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United States Department of Agriculture

Agricultural Research Service

Research Project: IMPROVING DAIRY FORAGE AND MANURE MANAGEMENT TO REDUCE ENVIRONMENTAL RISK Title: Modeling phosphorus transformations and runoff loss for surface-applied manure

Author
item Vadas, Peter

Submitted to: Book Chapter
Publication Type: Book / Chapter
Publication Acceptance Date: April 23, 2010
Publication Date: November 12, 2010
Citation: Vadas, P.A. 2010. Modeling phosphorus transformations and runoff loss for surface-applied manure. In: He, Z., editor. Environmental Chemistry of Animal Manure. New York, NY:Nova Science Publishers. p. 130-138.

Interpretive Summary: Non-point source pollution by agricultural phosphorus (P) runoff is an environmental concern. An important source of P runoff is surface-applied manure. Research has improved understanding of manure P loss in runoff, but improved understanding has not been translated into computer models used to assess the environmental impact of agriculture. Key aspects of manure processes include: i) infiltration of manure P into soil at application, ii) release of manure P during storms and transfer to runoff, and iii) manure P transformations between storms, including decomposition, assimilation into soil, and P mineralization. The major research gaps: i) manure P infiltration into soil at application and availability to runoff, ii) how manure properties control P release, iii) the rate of manure decomposition as a function of manure type or management, iv) assimilation of manure and P into soil as a function of soil fauna, climate, and manure characteristics, v) manure P mineralization as a function of climate, animal species, diet, or manure management, vi) manure P processes for grazing animals. Advances in modeling manure P transformations and loss in runoff have been made only recently, and more progress is needed. Research on animal manures and the environmental impact of P needs to shift toward developing and improving models.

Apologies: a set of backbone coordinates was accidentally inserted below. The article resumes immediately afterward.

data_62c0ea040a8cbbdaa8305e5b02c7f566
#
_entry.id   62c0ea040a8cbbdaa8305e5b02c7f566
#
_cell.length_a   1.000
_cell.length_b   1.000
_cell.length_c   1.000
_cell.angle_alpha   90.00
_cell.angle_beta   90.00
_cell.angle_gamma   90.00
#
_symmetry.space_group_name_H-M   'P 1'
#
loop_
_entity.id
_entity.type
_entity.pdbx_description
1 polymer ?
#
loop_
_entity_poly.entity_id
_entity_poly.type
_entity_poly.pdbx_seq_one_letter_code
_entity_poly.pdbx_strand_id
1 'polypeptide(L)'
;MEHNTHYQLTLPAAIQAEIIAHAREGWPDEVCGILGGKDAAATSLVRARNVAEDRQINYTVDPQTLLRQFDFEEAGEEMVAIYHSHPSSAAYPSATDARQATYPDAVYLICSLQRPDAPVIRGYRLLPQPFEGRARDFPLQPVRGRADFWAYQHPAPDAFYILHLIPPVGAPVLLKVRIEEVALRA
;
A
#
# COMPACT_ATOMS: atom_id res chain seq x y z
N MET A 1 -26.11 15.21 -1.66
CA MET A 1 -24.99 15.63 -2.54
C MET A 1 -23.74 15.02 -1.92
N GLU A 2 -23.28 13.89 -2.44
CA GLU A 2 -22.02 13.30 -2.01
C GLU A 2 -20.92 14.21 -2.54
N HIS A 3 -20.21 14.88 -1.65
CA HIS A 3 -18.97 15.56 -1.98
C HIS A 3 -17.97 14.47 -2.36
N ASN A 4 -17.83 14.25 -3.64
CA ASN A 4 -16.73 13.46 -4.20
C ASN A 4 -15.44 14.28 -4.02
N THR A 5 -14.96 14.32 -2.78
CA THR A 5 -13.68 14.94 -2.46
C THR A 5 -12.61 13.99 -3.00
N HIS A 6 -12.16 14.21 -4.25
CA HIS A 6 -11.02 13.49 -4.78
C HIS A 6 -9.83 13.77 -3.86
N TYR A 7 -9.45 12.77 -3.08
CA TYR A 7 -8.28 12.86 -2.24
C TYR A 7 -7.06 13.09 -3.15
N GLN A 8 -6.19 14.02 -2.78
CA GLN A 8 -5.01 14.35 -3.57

Technical Abstract: Non-point source pollution by agricultural phosphorus (P) runoff is an environmental concern. An important source of P runoff is surface-applied manure. Research has improved understanding of processes controlling manure P loss in runoff, but this improved understanding has not been adequately translated into computer models used to assess the environmental impact of agriculture. Current versions of most models do not simulate surface application of manure and associated P loss in runoff, which research has clearly shown to be a critical process. Key aspects of manure processes include: i) infiltration of manure P into soil at application, ii) release of manure P during storms and transfer to runoff, and iii) manure P transformations between storms, including decomposition, assimilation into soil, and P mineralization. The major research gaps: i) manure P infiltration into soil at application and availability to runoff, ii) how manure properties control P release, iii) the rate of manure decomposition as a function of manure type or management, iv) assimilation of manure and P into soil as a function of soil fauna, climate, and manure characteristics, v) manure P mineralization as a function of climate, animal species, diet, or manure management, vi) manure P processes for grazing animals. Advances in modeling manure P transformations and loss in runoff have been made only recently, and more progress is needed. Thus, research on animal manures and the environmental impact of P needs to shift towards developing and improving models.

Last Modified: 8/19/2014
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